If you're heading west, the first place you should find yourself in is Notting Hill. Of course, one of the main draws for shopping in West London is Portobello Market. Every Sunday, the whole of Portobello Road turns into a sea of antiques, cool clothing (and even cooler shoppers), and maybe even a celebrity or three.

Some of the best boutiques in London are also here. The independent shopping scene thrives; this is an area where people want to be unique, but still look expensive and groomed. Expect one-off, vintage-style dresses, quirky homewares, and more than a handful of retro record shops. Stick to Portobello for antiques, but head to Westbourne Grove and Ledbury Road for boutiques.

West London is also home to two American-style shopping malls. Westfield takes up residence in Shepherd's Bush and Whiteleys sits in Bayswater. They're huge, they have everything, and they're busy. If it's raining and you still want your high-street shops, head here. Just don't expect to find anything special or out of the ordinary.

Southwest London

The home of Harrods, Knightsbridge is probably the second-most famous London retail district (Oxford Street just edges it out). Sloane Street is traditionally regarded as a designer area, but these days it's more "upscale high-street," and nowhere near as luxurious as Bond Street

Walk southwest on Brompton Road -- toward the V&A Museum -- and you'll find Cheval Place, lined with designer resale shops, and Beauchamp Place (pronounced Bee-cham). It's high end, but with a hint of irony. Expect to see little lapdogs in handbags.

If you walk farther along Brompton Road, you'll connect to Brompton Cross, another hip area for designer shops made popular when Michelin House was rehabbed by Sir Terence Conran, becoming the Conran Shop. Seek out Walton Street, a tiny snake of a street running from Brompton Cross back toward the museums. Most of the shops here specialize in nonessential luxury products, the kind a severe Victorian moralist might dismiss as "vanities and fripperies." You'll also be near King's Road (Tube: Sloane Sq.); once a beacon of Sixties cool, this became a haven for designer clothes and homewares but is gradually becoming more corporate. 

Finally, don't forget all those museums in nearby South Kensington. They have fantastic and exclusive gift shops. If you're looking for jewelry and homewares, the V&A and the Design Museum are must-visits. The Science Museum shop is perfect for inquisitive youngsters. Make sure to view the collections, too. They're free, and have some world-class exhibits.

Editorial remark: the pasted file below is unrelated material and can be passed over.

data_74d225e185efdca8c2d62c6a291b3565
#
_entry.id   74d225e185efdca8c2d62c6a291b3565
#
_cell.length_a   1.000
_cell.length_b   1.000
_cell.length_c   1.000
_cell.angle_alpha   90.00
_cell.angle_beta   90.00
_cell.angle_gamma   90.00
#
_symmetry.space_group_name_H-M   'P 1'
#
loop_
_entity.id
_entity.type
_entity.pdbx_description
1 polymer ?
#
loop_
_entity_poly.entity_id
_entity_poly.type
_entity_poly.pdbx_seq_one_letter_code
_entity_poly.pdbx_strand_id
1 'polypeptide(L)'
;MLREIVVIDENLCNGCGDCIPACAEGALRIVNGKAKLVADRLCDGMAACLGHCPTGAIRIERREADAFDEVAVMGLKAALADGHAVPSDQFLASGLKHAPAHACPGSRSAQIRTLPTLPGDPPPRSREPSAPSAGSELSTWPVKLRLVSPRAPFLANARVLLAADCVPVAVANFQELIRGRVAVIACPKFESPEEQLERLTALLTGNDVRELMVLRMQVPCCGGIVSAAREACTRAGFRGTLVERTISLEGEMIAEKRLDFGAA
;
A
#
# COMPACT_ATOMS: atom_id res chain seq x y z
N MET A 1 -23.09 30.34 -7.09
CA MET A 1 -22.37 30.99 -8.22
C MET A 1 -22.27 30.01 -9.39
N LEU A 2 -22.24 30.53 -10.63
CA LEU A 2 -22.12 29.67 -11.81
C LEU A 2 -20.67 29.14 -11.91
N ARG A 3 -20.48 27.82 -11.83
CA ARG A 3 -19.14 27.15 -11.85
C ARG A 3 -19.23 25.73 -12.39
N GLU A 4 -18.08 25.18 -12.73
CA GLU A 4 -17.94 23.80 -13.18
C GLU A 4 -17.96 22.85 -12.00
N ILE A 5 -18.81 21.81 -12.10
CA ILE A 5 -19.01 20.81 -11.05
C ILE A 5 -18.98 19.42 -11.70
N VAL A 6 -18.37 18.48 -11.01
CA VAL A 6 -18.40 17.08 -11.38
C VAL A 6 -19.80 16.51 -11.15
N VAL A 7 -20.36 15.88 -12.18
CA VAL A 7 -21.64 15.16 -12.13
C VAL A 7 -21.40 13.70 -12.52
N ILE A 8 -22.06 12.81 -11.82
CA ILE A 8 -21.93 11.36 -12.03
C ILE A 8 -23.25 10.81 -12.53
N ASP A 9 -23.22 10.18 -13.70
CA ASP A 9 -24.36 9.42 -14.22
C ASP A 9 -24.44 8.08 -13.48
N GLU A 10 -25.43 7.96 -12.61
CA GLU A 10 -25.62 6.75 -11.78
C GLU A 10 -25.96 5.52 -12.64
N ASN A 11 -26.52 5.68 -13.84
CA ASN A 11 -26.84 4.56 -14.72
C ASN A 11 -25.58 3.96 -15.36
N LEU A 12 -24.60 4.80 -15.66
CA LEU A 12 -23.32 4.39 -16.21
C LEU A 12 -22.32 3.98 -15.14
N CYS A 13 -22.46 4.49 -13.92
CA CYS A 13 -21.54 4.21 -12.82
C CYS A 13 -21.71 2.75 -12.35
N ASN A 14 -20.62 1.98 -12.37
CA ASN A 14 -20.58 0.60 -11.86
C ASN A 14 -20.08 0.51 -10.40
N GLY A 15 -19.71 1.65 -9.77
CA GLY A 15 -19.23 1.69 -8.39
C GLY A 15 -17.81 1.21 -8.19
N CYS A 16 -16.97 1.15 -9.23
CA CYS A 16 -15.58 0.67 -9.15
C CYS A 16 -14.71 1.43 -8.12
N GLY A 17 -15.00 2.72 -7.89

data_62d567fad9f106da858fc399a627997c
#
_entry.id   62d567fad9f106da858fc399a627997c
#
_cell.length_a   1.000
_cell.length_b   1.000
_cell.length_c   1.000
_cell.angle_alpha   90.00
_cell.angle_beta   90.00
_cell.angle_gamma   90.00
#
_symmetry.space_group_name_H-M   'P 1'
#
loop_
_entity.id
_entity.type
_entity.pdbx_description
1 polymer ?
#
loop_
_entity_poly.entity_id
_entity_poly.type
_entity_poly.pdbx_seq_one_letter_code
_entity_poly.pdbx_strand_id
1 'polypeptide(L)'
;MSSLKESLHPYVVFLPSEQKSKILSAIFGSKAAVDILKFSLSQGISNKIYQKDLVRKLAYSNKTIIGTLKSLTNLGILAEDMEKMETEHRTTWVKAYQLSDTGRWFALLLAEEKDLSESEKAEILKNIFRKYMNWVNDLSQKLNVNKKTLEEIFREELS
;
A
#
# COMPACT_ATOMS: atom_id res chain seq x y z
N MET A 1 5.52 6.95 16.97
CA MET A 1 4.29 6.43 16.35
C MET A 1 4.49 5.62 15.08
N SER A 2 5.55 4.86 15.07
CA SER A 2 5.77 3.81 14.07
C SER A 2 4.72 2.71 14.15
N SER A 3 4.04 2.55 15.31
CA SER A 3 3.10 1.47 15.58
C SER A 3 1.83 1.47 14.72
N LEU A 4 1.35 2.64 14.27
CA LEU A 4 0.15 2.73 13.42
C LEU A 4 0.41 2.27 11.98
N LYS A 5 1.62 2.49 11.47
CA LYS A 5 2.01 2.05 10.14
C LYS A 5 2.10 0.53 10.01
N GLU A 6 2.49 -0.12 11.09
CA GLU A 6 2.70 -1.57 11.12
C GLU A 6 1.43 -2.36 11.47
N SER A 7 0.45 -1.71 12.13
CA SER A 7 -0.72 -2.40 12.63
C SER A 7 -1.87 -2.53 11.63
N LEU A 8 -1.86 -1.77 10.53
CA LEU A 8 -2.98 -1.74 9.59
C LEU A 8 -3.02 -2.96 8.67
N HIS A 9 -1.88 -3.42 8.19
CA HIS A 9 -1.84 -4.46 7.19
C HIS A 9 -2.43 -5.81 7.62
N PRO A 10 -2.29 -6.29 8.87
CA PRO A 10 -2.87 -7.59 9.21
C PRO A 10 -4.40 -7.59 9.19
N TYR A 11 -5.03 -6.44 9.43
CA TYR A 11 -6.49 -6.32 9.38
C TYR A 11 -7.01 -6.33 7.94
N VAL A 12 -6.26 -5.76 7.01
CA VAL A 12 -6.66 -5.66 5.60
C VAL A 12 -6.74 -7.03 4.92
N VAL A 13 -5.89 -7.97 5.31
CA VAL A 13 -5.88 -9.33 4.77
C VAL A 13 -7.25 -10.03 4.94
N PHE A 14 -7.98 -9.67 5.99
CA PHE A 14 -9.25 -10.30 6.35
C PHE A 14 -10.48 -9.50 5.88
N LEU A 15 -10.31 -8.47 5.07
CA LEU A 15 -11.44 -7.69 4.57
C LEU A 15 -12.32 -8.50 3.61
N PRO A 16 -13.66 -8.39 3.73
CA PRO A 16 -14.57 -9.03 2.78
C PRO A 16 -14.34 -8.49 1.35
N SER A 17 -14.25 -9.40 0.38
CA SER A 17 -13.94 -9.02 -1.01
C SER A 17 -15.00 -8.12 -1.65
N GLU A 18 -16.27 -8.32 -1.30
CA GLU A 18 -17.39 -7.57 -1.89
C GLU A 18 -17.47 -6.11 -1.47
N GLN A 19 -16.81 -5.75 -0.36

Kensington High Street (Tube: High St. Kensington) is the hangout of the classier breed of teen, one who has graduated from Carnaby Street. While there are a few staples of basic British fashion here, most of the stores feature items that can be described as modern classics with a twist. Think black, well cut, and tailored, with a fun edge for the youngsters. From Kensington High Street, you can walk up Kensington Church Street. Like Portobello Road, this is one of the city's main shopping avenues for antiques, offering everything from antique furniture to Impressionist paintings.

Insider Tip: Kensington might scream money, but there are still places to pick up a bargain. The charity shops here (particularly along Kensington Church Street) are full of designer bargains. After all, where else is London's upper crust going to drop off last season's clobber? It might not be good enough for them, but if you're looking for cut-price Gucci and Pucci, that's where you'll find it. That's not to say you'll be paying pennies for your wares (the people who work here aren't stupid), but you can pick up a vintage bargain and do your bit for charity at the same time. There's nothing better than virtuous shopping, is there?

Herne Hill (Train: Herne Hill) and Dulwich (Train: North Dulwich) merge slightly, and both attract a "yummy mummy" crowd -- that's middle-class mothers with posh buggies, in case you're wondering -- but the shops also benefit from a local community vibe. It's certainly worth browsing here, in preference to Clapham -- which apart from a few gems such as Lisa Stickley, is unlikely to wow you.

The best place for shopping in London's far southwest is Chiswick (Tube: Turnham Green), which has always had a thriving artsy community. This is where you'll find modern little galleries on the corner of residential streets, and unique homewares retailers such as Eco as well as pop-up stores (temporary shops). It's still a mostly residential suburb, but there's always something new happening here, especially when it comes to shopping. Start your browsing along Devonshire Road and follow your senses.

The South Bank

Apart from Gabriel's Wharf, the South Bank isn't really a shopping destination on its own -- although the area is slowly getting a facelift. The OXO Tower, Bargehouse St. (tel. 020/7021-1600; Tube: Waterloo), now has a collection of upscale boutiques in its lower floors, and Hay's Galleria, 2 Battle Bridge Lane (tel. 020/7403-3583; Tube: London Bridge), by the Tooley Street entrance to London Bridge station, is cute. Borough Market brings foodie crowds south in their droves, as does Tate Modern with its fabulous shop for artsy visitors and locals.